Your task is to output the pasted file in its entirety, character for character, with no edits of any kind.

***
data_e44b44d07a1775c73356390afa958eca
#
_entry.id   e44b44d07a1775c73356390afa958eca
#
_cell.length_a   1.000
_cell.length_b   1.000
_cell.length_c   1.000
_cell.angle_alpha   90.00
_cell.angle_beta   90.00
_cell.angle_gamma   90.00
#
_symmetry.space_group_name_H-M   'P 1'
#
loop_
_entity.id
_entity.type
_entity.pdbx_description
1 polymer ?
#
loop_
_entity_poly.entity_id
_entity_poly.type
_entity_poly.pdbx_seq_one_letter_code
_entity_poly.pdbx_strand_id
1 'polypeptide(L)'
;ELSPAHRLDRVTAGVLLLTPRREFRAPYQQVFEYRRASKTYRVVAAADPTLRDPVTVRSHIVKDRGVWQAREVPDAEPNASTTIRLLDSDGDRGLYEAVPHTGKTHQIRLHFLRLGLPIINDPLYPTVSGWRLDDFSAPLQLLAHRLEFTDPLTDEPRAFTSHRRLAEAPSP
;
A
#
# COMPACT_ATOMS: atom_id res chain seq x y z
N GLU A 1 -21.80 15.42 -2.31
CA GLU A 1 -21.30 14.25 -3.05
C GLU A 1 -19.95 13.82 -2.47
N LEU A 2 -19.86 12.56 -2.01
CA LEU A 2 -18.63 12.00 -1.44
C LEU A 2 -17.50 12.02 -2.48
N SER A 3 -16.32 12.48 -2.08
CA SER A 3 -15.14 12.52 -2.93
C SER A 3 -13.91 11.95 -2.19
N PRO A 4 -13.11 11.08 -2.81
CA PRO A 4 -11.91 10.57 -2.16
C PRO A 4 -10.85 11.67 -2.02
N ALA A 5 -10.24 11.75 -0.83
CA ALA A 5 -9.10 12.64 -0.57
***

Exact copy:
data_e44b44d07a1775c73356390afa958eca
#
_entry.id   e44b44d07a1775c73356390afa958eca
#
_cell.length_a   1.000
_cell.length_b   1.000
_cell.length_c   1.000
_cell.angle_alpha   90.00
_cell.angle_beta   90.00
_cell.angle_gamma   90.00
#
_symmetry.space_group_name_H-M   'P 1'
#
loop_
_entity.id
_entity.type
_entity.pdbx_description
1 polymer ?
#
loop_
_entity_poly.entity_id
_entity_poly.type
_entity_poly.pdbx_seq_one_letter_code
_entity_poly.pdbx_strand_id
1 'polypeptide(L)'
;ELSPAHRLDRVTAGVLLLTPRREFRAPYQQVFEYRRASKTYRVVAAADPTLRDPVTVRSHIVKDRGVWQAREVPDAEPNASTTIRLLDSDGDRGLYEAVPHTGKTHQIRLHFLRLGLPIINDPLYPTVSGWRLDDFSAPLQLLAHRLEFTDPLTDEPRAFTSHRRLAEAPSP
;
A
#
# COMPACT_ATOMS: atom_id res chain seq x y z
N GLU A 1 -21.80 15.42 -2.31
CA GLU A 1 -21.30 14.25 -3.05
C GLU A 1 -19.95 13.82 -2.47
N LEU A 2 -19.86 12.56 -2.01
CA LEU A 2 -18.63 12.00 -1.44
C LEU A 2 -17.50 12.02 -2.48
N SER A 3 -16.32 12.48 -2.08
CA SER A 3 -15.14 12.52 -2.93
C SER A 3 -13.91 11.95 -2.19
N PRO A 4 -13.11 11.08 -2.81
CA PRO A 4 -11.91 10.57 -2.16
C PRO A 4 -10.85 11.67 -2.02
N ALA A 5 -10.24 11.75 -0.83
CA ALA A 5 -9.10 12.64 -0.57